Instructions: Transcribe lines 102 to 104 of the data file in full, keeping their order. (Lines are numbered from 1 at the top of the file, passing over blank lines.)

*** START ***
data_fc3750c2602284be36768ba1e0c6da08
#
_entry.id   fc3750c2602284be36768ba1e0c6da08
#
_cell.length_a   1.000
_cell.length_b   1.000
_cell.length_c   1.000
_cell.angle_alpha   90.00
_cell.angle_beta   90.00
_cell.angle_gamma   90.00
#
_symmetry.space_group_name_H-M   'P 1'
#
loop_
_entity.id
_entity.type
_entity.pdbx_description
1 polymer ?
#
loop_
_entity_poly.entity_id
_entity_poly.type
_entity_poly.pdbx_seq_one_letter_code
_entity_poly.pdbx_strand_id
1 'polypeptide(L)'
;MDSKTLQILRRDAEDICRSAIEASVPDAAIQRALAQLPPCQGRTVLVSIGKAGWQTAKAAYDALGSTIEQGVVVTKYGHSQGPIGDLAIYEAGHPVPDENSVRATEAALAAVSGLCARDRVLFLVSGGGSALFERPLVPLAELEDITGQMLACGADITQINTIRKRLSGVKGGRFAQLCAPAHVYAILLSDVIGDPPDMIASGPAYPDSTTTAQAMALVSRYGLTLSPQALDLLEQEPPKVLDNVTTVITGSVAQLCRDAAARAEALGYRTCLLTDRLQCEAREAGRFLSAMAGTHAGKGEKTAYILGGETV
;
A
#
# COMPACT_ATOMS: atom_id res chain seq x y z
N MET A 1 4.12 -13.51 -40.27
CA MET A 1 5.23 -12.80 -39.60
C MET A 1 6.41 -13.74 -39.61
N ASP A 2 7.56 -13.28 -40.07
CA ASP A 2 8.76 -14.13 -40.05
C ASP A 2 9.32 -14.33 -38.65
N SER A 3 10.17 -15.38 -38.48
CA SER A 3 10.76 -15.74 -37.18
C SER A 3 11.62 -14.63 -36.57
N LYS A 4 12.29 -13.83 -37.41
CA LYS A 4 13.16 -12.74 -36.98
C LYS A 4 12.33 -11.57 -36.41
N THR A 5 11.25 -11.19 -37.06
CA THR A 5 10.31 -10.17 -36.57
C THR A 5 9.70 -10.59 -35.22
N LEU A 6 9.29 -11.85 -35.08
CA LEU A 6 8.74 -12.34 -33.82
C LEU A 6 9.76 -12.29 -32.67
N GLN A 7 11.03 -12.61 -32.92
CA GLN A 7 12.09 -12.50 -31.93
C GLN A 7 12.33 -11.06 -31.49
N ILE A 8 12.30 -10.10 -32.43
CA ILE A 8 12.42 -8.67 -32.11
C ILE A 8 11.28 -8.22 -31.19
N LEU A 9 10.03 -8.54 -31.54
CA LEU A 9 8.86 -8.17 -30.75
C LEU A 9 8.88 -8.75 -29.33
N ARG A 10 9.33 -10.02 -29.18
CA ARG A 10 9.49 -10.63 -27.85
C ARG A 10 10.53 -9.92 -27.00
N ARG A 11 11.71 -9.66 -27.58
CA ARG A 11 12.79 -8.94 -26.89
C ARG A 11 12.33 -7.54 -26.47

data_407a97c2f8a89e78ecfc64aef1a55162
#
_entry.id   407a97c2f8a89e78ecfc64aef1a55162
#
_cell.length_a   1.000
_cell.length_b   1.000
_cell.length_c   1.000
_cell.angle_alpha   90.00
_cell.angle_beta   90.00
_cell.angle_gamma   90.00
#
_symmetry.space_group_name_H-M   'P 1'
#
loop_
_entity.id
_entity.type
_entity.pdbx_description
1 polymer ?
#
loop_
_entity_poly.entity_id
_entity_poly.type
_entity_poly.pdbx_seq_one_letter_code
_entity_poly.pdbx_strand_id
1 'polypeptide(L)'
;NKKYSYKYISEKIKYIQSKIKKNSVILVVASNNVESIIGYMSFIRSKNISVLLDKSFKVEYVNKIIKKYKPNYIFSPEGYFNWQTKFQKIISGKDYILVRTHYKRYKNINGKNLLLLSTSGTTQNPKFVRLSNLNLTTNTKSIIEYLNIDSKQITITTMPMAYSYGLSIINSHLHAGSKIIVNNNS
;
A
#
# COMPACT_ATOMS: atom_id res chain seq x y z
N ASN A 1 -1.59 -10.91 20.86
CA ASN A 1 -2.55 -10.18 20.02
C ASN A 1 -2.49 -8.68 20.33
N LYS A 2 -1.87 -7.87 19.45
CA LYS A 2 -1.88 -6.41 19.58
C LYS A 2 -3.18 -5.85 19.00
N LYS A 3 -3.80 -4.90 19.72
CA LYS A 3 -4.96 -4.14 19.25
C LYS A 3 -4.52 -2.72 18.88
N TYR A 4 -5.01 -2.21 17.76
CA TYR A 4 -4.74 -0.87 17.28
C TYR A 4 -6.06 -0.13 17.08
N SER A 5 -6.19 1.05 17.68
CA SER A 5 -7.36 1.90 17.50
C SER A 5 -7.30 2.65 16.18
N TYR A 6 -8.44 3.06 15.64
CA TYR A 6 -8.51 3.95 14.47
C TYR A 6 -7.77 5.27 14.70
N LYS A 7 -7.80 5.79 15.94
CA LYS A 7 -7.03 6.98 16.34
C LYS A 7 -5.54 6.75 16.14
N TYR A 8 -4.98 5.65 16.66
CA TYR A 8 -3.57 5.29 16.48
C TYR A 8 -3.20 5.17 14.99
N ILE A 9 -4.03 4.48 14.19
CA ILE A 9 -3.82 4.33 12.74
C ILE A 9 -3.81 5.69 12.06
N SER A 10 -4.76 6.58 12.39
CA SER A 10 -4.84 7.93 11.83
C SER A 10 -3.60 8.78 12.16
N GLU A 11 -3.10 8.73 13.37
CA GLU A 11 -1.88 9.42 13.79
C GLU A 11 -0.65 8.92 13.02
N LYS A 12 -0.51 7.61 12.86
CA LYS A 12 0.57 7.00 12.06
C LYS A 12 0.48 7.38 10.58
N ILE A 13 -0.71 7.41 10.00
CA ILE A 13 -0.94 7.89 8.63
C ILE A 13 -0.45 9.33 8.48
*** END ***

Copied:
C LYS A 3 -4.52 -2.72 18.88
N TYR A 4 -5.01 -2.21 17.76
CA TYR A 4 -4.74 -0.87 17.28